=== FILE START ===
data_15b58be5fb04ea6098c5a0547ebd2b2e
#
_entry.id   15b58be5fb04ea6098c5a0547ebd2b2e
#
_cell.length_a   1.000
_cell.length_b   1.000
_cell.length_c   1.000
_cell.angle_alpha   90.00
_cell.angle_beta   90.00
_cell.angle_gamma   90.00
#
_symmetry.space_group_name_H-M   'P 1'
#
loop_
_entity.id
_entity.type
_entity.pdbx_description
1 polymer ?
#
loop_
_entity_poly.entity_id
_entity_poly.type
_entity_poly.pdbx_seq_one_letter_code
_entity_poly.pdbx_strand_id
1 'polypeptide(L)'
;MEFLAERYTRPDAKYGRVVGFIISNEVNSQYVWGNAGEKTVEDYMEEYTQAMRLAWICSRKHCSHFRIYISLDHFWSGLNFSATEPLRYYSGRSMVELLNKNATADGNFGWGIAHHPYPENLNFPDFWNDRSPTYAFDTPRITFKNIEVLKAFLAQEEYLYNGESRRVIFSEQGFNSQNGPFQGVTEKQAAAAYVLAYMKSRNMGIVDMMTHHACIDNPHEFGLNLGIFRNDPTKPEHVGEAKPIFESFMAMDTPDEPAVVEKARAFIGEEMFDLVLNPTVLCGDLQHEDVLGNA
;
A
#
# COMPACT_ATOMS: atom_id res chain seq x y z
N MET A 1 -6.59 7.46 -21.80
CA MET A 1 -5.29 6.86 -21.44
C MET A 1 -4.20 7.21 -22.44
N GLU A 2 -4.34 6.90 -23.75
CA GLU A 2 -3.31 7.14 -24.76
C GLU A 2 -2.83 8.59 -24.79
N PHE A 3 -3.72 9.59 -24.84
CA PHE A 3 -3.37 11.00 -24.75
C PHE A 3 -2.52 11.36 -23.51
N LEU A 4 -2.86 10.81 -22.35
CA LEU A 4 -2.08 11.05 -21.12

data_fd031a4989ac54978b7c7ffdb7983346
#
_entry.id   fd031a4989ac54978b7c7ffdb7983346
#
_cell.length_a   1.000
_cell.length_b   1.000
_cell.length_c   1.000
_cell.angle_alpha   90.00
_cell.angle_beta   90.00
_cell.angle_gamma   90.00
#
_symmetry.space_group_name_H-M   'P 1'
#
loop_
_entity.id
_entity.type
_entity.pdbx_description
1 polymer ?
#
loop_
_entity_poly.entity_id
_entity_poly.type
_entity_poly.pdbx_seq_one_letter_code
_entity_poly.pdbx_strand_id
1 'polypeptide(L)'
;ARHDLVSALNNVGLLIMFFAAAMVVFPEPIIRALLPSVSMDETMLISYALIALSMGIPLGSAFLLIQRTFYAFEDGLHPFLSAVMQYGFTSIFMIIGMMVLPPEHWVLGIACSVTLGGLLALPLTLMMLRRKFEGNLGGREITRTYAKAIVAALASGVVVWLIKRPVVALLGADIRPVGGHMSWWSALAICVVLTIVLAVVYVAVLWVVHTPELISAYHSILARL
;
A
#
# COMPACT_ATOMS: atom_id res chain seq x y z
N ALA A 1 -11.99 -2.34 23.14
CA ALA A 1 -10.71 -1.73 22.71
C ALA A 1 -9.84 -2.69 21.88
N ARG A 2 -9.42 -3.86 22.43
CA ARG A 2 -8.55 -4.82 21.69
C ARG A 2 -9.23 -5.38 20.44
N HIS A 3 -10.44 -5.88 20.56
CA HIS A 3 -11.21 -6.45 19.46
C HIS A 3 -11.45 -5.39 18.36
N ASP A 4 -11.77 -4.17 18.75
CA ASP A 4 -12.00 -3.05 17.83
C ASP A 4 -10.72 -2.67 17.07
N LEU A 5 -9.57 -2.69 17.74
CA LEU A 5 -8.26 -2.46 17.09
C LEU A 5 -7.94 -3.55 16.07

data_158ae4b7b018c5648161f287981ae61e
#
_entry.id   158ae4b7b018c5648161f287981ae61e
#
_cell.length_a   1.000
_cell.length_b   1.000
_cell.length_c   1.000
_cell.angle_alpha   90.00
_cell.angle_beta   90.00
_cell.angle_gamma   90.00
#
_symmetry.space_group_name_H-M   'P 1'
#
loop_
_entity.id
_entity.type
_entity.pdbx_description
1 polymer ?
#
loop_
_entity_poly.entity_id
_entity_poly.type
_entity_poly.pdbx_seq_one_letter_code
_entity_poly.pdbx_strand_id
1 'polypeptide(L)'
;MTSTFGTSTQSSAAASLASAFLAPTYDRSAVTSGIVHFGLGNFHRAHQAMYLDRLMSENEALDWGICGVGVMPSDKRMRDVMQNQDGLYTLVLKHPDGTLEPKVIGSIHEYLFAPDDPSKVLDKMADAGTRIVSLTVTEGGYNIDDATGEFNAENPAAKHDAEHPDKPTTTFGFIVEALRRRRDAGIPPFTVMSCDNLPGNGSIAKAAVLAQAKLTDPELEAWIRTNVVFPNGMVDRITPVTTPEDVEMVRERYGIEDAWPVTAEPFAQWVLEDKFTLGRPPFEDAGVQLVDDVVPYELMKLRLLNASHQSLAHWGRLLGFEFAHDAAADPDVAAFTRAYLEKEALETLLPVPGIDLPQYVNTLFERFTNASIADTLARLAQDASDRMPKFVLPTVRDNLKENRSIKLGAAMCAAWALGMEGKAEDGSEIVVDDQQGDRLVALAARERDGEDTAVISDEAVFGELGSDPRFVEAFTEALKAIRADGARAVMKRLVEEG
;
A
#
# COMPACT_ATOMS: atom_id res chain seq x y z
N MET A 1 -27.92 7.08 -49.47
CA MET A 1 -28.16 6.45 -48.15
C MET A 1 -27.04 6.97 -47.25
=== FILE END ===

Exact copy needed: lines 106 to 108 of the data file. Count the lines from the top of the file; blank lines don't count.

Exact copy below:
loop_
_entity_poly.entity_id
_entity_poly.type